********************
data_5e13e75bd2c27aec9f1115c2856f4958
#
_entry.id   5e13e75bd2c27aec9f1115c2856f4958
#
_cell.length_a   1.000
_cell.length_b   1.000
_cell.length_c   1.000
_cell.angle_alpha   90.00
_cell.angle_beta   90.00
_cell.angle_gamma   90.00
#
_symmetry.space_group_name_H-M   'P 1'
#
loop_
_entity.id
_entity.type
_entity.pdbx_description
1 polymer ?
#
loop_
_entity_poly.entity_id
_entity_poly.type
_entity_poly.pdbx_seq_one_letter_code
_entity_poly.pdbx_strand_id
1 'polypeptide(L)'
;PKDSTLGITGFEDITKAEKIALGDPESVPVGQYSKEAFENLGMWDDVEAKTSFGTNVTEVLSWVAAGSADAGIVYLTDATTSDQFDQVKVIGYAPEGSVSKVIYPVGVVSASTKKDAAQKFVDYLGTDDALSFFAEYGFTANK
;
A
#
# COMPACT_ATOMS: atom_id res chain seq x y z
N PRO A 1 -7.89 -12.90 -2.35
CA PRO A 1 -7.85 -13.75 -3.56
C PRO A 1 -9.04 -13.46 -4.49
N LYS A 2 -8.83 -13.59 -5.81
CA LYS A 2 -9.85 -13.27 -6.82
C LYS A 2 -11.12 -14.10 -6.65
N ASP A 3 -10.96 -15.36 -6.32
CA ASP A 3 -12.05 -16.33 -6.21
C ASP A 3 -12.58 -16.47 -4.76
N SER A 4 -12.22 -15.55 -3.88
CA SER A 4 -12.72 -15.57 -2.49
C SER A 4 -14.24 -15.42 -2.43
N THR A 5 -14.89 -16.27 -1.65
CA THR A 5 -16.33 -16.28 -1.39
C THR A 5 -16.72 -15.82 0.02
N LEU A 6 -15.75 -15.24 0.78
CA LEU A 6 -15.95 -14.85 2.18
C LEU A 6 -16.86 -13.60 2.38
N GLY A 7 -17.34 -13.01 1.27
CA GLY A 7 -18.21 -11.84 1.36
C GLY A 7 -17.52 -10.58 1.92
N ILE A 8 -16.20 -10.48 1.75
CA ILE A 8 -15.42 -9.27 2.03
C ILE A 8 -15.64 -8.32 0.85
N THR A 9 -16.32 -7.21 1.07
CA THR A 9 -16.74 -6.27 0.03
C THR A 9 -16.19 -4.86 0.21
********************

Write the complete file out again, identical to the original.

data_5e13e75bd2c27aec9f1115c2856f4958
#
_entry.id   5e13e75bd2c27aec9f1115c2856f4958
#
_cell.length_a   1.000
_cell.length_b   1.000
_cell.length_c   1.000
_cell.angle_alpha   90.00
_cell.angle_beta   90.00
_cell.angle_gamma   90.00
#
_symmetry.space_group_name_H-M   'P 1'
#
loop_
_entity.id
_entity.type
_entity.pdbx_description
1 polymer ?
#
loop_
_entity_poly.entity_id
_entity_poly.type
_entity_poly.pdbx_seq_one_letter_code
_entity_poly.pdbx_strand_id
1 'polypeptide(L)'
;PKDSTLGITGFEDITKAEKIALGDPESVPVGQYSKEAFENLGMWDDVEAKTSFGTNVTEVLSWVAAGSADAGIVYLTDATTSDQFDQVKVIGYAPEGSVSKVIYPVGVVSASTKKDAAQKFVDYLGTDDALSFFAEYGFTANK
;
A
#
# COMPACT_ATOMS: atom_id res chain seq x y z
N PRO A 1 -7.89 -12.90 -2.35
CA PRO A 1 -7.85 -13.75 -3.56
C PRO A 1 -9.04 -13.46 -4.49
N LYS A 2 -8.83 -13.59 -5.81
CA LYS A 2 -9.85 -13.27 -6.82
C LYS A 2 -11.12 -14.10 -6.65
N ASP A 3 -10.96 -15.36 -6.32
CA ASP A 3 -12.05 -16.33 -6.21
C ASP A 3 -12.58 -16.47 -4.76
N SER A 4 -12.22 -15.55 -3.88
CA SER A 4 -12.72 -15.57 -2.49
C SER A 4 -14.24 -15.42 -2.43
N THR A 5 -14.89 -16.27 -1.65
CA THR A 5 -16.33 -16.28 -1.39
C THR A 5 -16.72 -15.82 0.02
N LEU A 6 -15.75 -15.24 0.78
CA LEU A 6 -15.95 -14.85 2.18
C LEU A 6 -16.86 -13.60 2.38
N GLY A 7 -17.34 -13.01 1.27
CA GLY A 7 -18.21 -11.84 1.36
C GLY A 7 -17.52 -10.58 1.92
N ILE A 8 -16.20 -10.48 1.75
CA ILE A 8 -15.42 -9.27 2.03
C ILE A 8 -15.64 -8.32 0.85
N THR A 9 -16.32 -7.21 1.07
CA THR A 9 -16.74 -6.27 0.03
C THR A 9 -16.19 -4.86 0.21